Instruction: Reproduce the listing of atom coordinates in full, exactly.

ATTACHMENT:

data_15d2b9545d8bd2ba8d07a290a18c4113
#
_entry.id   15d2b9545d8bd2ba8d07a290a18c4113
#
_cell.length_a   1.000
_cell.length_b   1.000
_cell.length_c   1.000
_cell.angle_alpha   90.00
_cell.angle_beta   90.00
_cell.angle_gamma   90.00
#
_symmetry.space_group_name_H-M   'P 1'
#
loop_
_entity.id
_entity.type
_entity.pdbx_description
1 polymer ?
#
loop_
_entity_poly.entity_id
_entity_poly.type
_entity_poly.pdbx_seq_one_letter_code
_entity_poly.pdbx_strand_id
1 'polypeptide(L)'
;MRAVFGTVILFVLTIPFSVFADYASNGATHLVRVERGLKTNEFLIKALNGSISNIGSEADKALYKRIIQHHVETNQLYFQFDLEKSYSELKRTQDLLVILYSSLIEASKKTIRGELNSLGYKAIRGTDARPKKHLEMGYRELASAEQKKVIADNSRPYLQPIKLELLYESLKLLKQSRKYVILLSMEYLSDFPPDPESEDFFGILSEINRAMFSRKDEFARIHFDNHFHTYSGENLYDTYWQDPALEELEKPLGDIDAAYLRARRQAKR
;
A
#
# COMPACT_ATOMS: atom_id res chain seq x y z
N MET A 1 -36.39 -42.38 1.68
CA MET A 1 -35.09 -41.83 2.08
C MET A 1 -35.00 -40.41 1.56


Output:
data_15d2b9545d8bd2ba8d07a290a18c4113
#
_entry.id   15d2b9545d8bd2ba8d07a290a18c4113
#
_cell.length_a   1.000
_cell.length_b   1.000
_cell.length_c   1.000
_cell.angle_alpha   90.00
_cell.angle_beta   90.00
_cell.angle_gamma   90.00
#
_symmetry.space_group_name_H-M   'P 1'
#
loop_
_entity.id
_entity.type
_entity.pdbx_description
1 polymer ?
#
loop_
_entity_poly.entity_id
_entity_poly.type
_entity_poly.pdbx_seq_one_letter_code
_entity_poly.pdbx_strand_id
1 'polypeptide(L)'
;MRAVFGTVILFVLTIPFSVFADYASNGATHLVRVERGLKTNEFLIKALNGSISNIGSEADKALYKRIIQHHVETNQLYFQFDLEKSYSELKRTQDLLVILYSSLIEASKKTIRGELNSLGYKAIRGTDARPKKHLEMGYRELASAEQKKVIADNSRPYLQPIKLELLYESLKLLKQSRKYVILLSMEYLSDFPPDPESEDFFGILSEINRAMFSRKDEFARIHFDNHFHTYSGENLYDTYWQDPALEELEKPLGDIDAAYLRARRQAKR
;
A
#
# COMPACT_ATOMS: atom_id res chain seq x y z
N MET A 1 -36.39 -42.38 1.68
CA MET A 1 -35.09 -41.83 2.08
C MET A 1 -35.00 -40.41 1.56